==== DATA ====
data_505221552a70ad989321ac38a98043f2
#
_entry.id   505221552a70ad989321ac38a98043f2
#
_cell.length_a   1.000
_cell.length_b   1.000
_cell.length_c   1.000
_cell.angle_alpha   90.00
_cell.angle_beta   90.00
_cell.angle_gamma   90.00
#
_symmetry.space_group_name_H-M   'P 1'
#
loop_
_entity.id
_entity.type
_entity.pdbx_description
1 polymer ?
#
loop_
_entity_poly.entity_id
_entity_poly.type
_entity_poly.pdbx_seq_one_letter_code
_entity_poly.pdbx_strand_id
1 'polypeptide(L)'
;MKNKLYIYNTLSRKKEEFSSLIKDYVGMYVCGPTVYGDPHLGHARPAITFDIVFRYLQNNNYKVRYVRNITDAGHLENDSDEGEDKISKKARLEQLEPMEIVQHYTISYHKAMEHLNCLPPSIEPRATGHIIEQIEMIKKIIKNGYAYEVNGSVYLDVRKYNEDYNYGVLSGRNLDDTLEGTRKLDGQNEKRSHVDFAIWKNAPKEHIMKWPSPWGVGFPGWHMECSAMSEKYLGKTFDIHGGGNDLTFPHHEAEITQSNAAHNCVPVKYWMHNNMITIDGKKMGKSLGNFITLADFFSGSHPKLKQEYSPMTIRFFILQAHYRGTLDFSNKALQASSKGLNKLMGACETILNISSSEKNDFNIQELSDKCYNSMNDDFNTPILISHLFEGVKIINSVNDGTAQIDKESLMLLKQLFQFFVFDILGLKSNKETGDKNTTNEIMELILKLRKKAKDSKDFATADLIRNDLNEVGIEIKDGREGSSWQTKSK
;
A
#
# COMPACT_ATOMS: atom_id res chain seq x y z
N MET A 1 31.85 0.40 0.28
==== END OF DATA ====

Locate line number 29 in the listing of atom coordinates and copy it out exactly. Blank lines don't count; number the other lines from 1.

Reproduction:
#